This is one of the wackier books I’ve seen published by a corporate press in recent years. It is a mix of memoir, north of London local history and drug-fucked fantasy. It comes across as the written equivalent of a Godfrey Ho movie where various elements are cut together with a total disregard for narrative and logical sense. Does the Godfrey Ho school of exploitation film-making work on the written page? Well if you wanna know the answer you could do worse than check out Scarp.
My favourite line: “And the entire suburb is a groove sensation, a humming colony lit deep in ancient woodland.” That’s about Moor Park, which is just a bit south of Watford! Elsewhere Papadimitriou attempts to merge with the landscape and ‘become’ Middlesex (a historic English county that disappeared in 1965). He also narrates a flash fiction history of Stanmore in the language of the birds – which may well fly over the head of anyone who doesn’t believe themselves to be an occult initiate. By way of contrast the most accessible parts of the Scarp are the autobiographical sections: Papadimitriou was a teenage arsonist who ended up in borstal for setting fire to his school and burning down a neighbour’s house.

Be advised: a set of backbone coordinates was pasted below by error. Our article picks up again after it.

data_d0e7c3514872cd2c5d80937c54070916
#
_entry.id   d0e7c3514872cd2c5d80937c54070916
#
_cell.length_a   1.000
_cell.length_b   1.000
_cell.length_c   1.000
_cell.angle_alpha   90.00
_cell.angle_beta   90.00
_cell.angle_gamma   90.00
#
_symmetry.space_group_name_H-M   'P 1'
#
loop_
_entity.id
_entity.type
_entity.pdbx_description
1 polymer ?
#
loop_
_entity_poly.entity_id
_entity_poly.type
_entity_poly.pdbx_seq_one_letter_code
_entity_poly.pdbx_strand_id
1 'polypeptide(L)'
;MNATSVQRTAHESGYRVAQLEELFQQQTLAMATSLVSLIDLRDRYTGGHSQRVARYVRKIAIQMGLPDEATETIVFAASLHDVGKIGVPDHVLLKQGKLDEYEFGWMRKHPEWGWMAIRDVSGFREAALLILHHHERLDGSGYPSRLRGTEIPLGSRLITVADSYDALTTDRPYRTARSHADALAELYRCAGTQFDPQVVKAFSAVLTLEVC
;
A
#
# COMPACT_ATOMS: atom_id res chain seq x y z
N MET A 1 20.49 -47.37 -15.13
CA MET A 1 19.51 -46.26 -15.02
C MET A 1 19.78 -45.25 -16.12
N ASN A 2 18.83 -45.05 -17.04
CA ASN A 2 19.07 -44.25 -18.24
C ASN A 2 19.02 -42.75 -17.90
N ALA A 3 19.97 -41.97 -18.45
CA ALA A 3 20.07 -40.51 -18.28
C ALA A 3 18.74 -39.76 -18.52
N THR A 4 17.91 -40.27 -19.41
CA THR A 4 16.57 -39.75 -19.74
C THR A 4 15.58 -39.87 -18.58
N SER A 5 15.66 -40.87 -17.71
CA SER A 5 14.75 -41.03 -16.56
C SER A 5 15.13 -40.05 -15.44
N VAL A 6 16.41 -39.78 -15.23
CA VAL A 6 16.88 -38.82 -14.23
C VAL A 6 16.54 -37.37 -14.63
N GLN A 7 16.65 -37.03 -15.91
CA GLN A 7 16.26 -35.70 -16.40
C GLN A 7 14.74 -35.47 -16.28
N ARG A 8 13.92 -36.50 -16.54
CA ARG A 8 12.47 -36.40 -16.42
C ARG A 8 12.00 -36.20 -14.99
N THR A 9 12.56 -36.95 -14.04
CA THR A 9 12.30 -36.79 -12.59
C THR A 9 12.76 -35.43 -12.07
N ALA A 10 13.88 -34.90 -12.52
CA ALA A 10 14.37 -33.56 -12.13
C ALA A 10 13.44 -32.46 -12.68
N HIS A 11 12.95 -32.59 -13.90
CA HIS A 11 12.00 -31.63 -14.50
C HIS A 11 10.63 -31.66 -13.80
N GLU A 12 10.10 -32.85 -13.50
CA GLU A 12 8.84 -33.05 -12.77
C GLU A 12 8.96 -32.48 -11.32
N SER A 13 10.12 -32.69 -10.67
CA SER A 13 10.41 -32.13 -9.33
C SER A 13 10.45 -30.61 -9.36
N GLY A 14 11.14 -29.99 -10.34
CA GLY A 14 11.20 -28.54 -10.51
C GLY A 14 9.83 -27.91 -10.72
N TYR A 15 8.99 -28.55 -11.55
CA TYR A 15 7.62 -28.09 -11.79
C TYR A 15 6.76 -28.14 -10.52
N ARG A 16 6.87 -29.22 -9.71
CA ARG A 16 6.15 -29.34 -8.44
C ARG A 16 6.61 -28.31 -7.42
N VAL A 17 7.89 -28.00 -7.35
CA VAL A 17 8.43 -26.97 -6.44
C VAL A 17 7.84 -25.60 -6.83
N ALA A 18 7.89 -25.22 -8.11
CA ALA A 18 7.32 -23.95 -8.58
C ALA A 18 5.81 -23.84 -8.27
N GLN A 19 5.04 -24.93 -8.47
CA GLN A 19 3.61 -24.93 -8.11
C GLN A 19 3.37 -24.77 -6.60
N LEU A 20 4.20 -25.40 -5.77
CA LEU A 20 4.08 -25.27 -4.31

Imagine a working class Iain Sinclair (of recent vintage such as Ghost Milk rather than White Chappell, Scarlet Tracings) who is high on speedballs instead of knocking back red wine. Papadimitriou isn’t slumming it, he’s from the ‘lower depths’ (hence his obsession with sewage and sewage systems). This is documentary-fiction with the difference that it is just about possible it might all be true. And one final pedantic note: like my novel Down & Out In Shoreditch & Hoxton, Scarp seems to suffer from a dedication that wasn’t sent to the author for proofing. When Papadimitriou offers special thanks to John Regers surely that’s a typo and should read John Rogers! ‘The devil is in the detail’ and there is a lot of detail in Scarp.
And while you’re at it don’t forget to check – www.stewarthomesociety.org – you know it makes (no) sense!